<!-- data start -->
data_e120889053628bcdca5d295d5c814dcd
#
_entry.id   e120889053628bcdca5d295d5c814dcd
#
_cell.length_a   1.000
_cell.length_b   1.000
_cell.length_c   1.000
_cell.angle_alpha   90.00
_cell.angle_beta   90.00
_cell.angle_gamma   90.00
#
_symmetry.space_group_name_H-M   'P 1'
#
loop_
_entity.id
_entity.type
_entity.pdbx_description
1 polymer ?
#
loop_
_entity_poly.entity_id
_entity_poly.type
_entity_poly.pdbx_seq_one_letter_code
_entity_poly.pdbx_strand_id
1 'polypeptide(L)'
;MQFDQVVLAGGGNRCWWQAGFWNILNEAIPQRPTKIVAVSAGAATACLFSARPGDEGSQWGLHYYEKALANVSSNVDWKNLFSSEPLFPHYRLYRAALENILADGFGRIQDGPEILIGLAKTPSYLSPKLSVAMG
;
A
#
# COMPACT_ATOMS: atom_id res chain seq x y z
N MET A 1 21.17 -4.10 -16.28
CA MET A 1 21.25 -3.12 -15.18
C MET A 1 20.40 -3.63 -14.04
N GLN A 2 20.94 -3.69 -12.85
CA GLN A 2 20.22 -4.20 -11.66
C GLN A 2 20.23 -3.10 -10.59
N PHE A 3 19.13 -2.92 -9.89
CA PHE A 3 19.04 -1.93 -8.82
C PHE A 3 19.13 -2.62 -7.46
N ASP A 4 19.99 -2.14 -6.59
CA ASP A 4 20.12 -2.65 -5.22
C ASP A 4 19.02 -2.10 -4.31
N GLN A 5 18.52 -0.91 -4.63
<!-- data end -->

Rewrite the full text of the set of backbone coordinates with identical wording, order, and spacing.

data_e120889053628bcdca5d295d5c814dcd
#
_entry.id   e120889053628bcdca5d295d5c814dcd
#
_cell.length_a   1.000
_cell.length_b   1.000
_cell.length_c   1.000
_cell.angle_alpha   90.00
_cell.angle_beta   90.00
_cell.angle_gamma   90.00
#
_symmetry.space_group_name_H-M   'P 1'
#
loop_
_entity.id
_entity.type
_entity.pdbx_description
1 polymer ?
#
loop_
_entity_poly.entity_id
_entity_poly.type
_entity_poly.pdbx_seq_one_letter_code
_entity_poly.pdbx_strand_id
1 'polypeptide(L)'
;MQFDQVVLAGGGNRCWWQAGFWNILNEAIPQRPTKIVAVSAGAATACLFSARPGDEGSQWGLHYYEKALANVSSNVDWKNLFSSEPLFPHYRLYRAALENILADGFGRIQDGPEILIGLAKTPSYLSPKLSVAMG
;
A
#
# COMPACT_ATOMS: atom_id res chain seq x y z
N MET A 1 21.17 -4.10 -16.28
CA MET A 1 21.25 -3.12 -15.18
C MET A 1 20.40 -3.63 -14.04
N GLN A 2 20.94 -3.69 -12.85
CA GLN A 2 20.22 -4.20 -11.66
C GLN A 2 20.23 -3.10 -10.59
N PHE A 3 19.13 -2.92 -9.89
CA PHE A 3 19.04 -1.93 -8.82
C PHE A 3 19.13 -2.62 -7.46
N ASP A 4 19.99 -2.14 -6.59
CA ASP A 4 20.12 -2.65 -5.22
C ASP A 4 19.02 -2.10 -4.31
N GLN A 5 18.52 -0.91 -4.63